We have looked at the entangled clusters of questions surrounding the whole “Adam and Evolution” question. I’ve laid out seven options (recognizing that there are more options not listed here) for attempting to reconcile the biblical account of the creation of Adam and Eve with science, either by rejecting or accepting a evolutionary creationist model. In surveying the seven options, it becomes evident that there are two lines which demarcate important conceptual divisions. The first line separates views that say Adam did not have living ancestors (young earth creationism and old earth creationism) from views that say he did (evolutionary creationism types 1–5). The second line separates evolutionary creationist views that place Adam at the headwaters of the human race and that say humans died only after the Fall (types 1–3) from evolutionary creationist views that do not place Adam at the headwaters of the human race and that say humans have always sinned and died (types 4–5). In my view, this is where the line of orthodoxy should be drawn. This is the sea wall.
I include Walton’s version of evolutionary creationism (EC-4) on the wrong side of the sea wall, even though he affirms a historical Adam and Eve, because of his view that humans sinned and died before Adam and Eve ate the forbidden fruit. In other words, while he affirms a historical “Fall,” his understanding of it is significantly different from what is traditionally meant. It does not matter that he holds to a historical Adam, because the reason a historical Adam is so important is because of the historical Fall properly understood as the movement of Adam, representing the human race, from a state of integrity and uprightness, to a state of sin, guilt, condemnation, and death.
When we look at the most radical version of evolutionary creationism (EC-5) we see a more consistent view that denies the historicity of Adam and Eve and thus doesn’t just revise but totally denies the concept of a historical Fall of Adam as the representative of the human race. Lamoureux and Enns are both explicit on this point. What is so interesting to me is to observe how it is not really science that is driving these Christian thinkers, since, as I have shown, it is possible to formulate any number of evolutionary scenarios for the origin of man as a biological organism while maintaining a historical Fall (see EC-1, EC-2, EC-3).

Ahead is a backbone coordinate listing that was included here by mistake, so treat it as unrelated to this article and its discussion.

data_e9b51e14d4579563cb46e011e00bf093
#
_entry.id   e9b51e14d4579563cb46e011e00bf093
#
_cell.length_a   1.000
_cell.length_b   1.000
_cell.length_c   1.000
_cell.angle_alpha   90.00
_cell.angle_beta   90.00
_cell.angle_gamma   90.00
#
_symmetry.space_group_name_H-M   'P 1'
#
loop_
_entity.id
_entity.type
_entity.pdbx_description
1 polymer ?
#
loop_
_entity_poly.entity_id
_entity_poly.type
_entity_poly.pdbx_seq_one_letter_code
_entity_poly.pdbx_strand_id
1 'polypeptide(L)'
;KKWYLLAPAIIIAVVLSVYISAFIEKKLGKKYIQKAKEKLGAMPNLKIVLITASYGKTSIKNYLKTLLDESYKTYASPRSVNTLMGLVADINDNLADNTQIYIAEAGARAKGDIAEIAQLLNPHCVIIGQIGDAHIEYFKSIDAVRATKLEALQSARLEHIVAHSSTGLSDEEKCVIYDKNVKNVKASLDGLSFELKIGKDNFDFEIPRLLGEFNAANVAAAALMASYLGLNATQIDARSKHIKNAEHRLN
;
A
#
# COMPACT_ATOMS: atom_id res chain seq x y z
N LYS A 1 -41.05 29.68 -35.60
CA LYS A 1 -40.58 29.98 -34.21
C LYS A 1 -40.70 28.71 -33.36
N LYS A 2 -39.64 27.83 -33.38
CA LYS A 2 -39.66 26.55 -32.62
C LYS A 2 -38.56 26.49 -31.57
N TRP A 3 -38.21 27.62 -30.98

If not science, then what is driving them to cross the sea-wall? It would take a longer post to show this, but in my view, it is ultimately their view of Scripture that takes them there. For example, in The Evolution of Adam (esp. Ch. 3), Enns argues that we must interpret Genesis 1-11 by means of what he calls “genre calibration” by comparing Genesis with the Ancient Near Eastern myths such as the Enuma Elish and the Gilgamesh Epic. Since these myths were understood by the ancients as totally ahistorical, fanciful myths (a questionable assumption, as Professor Jack Collins has shown – see the excellent Appendix 1 of his book Did Adam and Eve Really Exist?), and since Genesis 1-11 shows evidence of being written in the same conceptual milieu and derived from the same shared culture, it follows that Genesis 1-11 is also ahistorical and ought not to be interpreted as providing us with any historical information about origins. Walton is also very much interested in interpreting Genesis in light of the ANE context and comes very close to the same position as Enns, although he still retains a tiny residue of historicity at seemingly arbitrary points. They share the same view of Scripture. They share the same view that Genesis 1-11 is not fundamentally to be read as telling “what actually happened” in referentially historical terms but as giving us something more theological, whether “functional ontology” (Walton) or “Israel’s stories of self-definition” (Enns). They share the same hermeneutic that gives priority to the ANE myths. Enns is just more consistent.